Two crucial features characterize the SR task. First, it is based on intersecting regularities. Evaluative learning effects result from a categorization task that trains participants to perform the same action in response to source and target stimuli. Second, such changes in the evaluation of the target stimuli are due to one special source, that is, the self. In this perspective, our aim was twofold. We first aimed to increase food items’ positivity by training participants to perform the same action in response to stimuli belonging to the target food and stimuli belonging to the self. Second, we examined the durability of the expected effects by investigating whether changes in the food items’ evaluations could last at least one week, measuring such changes via an IAT and self-report ratings. Recent research has shown the effectiveness of action-based intervention (i.e., Go/No-go training) on behaviour change towards food items (Chen et al., 2019). However, few published studies have tested the lasting effects of evaluative learning procedures targeting the IAT. In particular, none have done so using a learning procedure that capitalizes on (i) intersecting regularities and (ii) the self as a positive source.
We conducted a preliminary study to assess the impact of the SR manipulation on IAT scores towards the targeted food items. The results also provided an effect size estimate allowing us to appreciate whether the subsequent main study was sufficiently powered.
One hundred nine subjects (66 women, 42 men, and 1 missing information, Mage = 22.42, SD = 3.45) read a description of two lines of products. Ben was presented as a healthy, reduced sugar and fat, but tasty choice and JimJam as a rich, mouth-watering, and tasty option. Participants completed a first IAT and then the SR task. For half of the sample, it consisted of pairing Ben snacks with the self, whereas for the other half, it consisted of pairing JimJam snacks with the self. Then, participants completed a memory test and, subsequently, a second IAT. For the choice of targets, in a separate pilot study, 31 individuals (17 women, 14 men, Mage = 33.30, SD = 10.59) rated eight fictitious logos and brand names for each category healthy and unhealthy on a 21-point scale from –10 (do not like it at all) to +10 (like it very much). The choice was oriented toward two logos/brand names that were equally neutral, Ben for Healthy bars and JimJam for Unhealthy bars (M = –0.55, SD = 3.38 and M = –0.26, SD = 4.80), t(30) = –0.30, p = 767. We created pictures of different snack bars for the different tasks’ stimuli for each of the brands.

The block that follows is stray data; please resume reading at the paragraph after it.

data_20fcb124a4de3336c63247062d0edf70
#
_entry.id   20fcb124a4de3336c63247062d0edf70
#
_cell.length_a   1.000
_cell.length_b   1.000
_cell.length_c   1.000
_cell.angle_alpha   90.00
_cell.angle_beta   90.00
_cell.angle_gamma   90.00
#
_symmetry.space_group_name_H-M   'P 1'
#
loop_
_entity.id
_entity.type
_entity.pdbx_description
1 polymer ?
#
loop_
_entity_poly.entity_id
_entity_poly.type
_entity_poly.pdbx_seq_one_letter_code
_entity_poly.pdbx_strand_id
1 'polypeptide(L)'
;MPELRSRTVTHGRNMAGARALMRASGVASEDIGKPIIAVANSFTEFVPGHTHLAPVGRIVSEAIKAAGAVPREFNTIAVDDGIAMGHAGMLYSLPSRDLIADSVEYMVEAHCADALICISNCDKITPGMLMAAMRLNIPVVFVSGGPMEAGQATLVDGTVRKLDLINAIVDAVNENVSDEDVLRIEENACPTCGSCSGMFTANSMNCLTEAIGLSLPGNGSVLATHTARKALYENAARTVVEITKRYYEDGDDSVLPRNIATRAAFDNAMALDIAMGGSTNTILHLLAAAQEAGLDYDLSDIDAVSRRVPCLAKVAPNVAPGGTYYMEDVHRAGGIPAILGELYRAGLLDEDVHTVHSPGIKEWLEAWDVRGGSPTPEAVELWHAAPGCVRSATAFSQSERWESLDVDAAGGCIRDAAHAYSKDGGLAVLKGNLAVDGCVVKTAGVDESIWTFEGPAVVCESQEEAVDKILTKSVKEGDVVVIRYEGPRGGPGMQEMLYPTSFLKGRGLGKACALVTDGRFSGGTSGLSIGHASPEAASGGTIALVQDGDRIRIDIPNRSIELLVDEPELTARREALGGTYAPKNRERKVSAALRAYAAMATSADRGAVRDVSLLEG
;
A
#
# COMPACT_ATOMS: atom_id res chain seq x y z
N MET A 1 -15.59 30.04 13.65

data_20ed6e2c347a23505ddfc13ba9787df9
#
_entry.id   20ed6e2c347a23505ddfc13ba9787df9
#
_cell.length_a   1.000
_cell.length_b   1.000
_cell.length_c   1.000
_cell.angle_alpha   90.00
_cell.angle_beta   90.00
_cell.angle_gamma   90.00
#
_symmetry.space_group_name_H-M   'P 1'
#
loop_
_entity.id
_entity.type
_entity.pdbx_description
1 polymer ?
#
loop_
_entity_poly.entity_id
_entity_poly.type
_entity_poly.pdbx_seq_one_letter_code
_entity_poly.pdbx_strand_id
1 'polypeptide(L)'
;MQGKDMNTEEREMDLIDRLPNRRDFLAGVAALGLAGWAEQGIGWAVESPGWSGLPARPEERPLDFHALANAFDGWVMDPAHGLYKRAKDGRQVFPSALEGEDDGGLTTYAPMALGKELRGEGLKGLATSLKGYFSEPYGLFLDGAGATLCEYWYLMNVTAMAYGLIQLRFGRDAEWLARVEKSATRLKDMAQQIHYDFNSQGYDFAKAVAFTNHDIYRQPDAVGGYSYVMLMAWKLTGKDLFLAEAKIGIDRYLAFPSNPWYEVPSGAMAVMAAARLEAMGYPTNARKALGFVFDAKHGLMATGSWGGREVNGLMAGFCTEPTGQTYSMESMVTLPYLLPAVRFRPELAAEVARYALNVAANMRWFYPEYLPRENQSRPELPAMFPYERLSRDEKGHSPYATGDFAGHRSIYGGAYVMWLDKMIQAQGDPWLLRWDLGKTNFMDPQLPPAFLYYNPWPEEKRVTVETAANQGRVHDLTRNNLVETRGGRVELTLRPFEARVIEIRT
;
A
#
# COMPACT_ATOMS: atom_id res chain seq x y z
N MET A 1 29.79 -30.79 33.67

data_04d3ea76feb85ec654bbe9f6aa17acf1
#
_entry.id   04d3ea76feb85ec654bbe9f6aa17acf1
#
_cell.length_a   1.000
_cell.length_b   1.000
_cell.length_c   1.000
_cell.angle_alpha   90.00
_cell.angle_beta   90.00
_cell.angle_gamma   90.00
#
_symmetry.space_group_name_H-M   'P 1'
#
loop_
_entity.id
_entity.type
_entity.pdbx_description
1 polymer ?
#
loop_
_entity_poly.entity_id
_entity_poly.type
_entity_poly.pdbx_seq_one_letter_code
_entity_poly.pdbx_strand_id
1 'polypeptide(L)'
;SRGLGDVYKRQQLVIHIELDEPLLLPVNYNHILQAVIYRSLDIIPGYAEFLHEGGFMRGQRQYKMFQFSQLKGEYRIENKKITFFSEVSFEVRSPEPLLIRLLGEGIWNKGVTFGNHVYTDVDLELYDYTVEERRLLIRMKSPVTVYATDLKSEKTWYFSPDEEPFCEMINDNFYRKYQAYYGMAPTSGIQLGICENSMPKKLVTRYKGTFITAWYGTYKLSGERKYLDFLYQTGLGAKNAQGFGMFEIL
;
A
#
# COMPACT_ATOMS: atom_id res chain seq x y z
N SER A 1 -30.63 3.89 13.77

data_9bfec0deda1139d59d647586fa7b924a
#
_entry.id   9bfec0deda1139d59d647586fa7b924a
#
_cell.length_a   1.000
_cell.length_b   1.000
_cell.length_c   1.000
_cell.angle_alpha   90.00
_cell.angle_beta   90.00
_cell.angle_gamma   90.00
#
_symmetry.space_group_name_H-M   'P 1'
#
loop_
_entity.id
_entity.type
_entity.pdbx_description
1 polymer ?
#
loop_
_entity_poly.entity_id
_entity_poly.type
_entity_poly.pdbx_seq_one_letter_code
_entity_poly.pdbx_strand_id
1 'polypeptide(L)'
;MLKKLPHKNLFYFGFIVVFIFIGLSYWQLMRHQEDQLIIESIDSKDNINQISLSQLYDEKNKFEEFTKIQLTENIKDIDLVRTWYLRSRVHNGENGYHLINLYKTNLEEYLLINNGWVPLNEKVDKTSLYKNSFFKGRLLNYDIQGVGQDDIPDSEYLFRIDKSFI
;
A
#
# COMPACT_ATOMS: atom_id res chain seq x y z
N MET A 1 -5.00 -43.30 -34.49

An ANCOVA with SR Condition (Ben + Self vs. JimJam + Self) as a fixed factor, IAT score before the manipulation as a covariate, and IAT score after the manipulation as criterion tested the effect of SR on the IAT scores. We found a main effect of the first IAT score, F(1,107) = 57.69, p < 0.001,= 0.35. More central to our concerns, there was a main effect of the SR condition, F(1,107) = 8.54, p = 0.004, = 0.08. Before manipulation, there was no effect of the Experimental condition, t(108) = 0.20, p = 0.844, whereas after the manipulation, there was a significant effect, t(108) = 2.21, p = 0.029, Cohen’s d = 0.43. In line with our expectations, after completing the SR task, participants in the Ben + Self condition showed a higher IAT score for Ben relative to JimJam than the participants in the JimJam + Self condition.
The main aim of the study was to assess both the immediate and the lasting effect of the SR task on the IAT. We designed a two-sessions study. In session 1, participants completed an SR task targeting healthy and unhealthy food brands. Three IATs were administered: one at the very beginning of the study (before the SR task) as a baseline measure of automatic evaluations of the two brands, the second right after the SR task, and the third one week later. We also measured changes in self-reported evaluations towards the two brands. Moreover, in session 1, we tested whether relating a brand with the self also produced extra-evaluative effects. In fact, self-referent information gains advantages in terms of memory and attention (e.g., Cunningham et al., 2008) and become more accessible. Because more accessible concepts or stimuli have higher chances of influencing behaviour (Eitam & Higgins, 2010), we tested whether pairing one food brand with the self could increase its response facilitation in a sequential priming task.
We report all manipulations, measures, and exclusions in this study. The data and analysis code for both the preliminary and the main study are available on the Open Science Framework website, osf.io/4fdwk/.
We did not determine the sample size based on a formal power analysis before the study. However, we chose a sufficiently large sample to detect an effect size in the region of the one obtained in the preliminary study. With 145 participants, assuming a power of 0.80 (one-tail, a = 0.05), the study could detect an effect size of d = 0.41.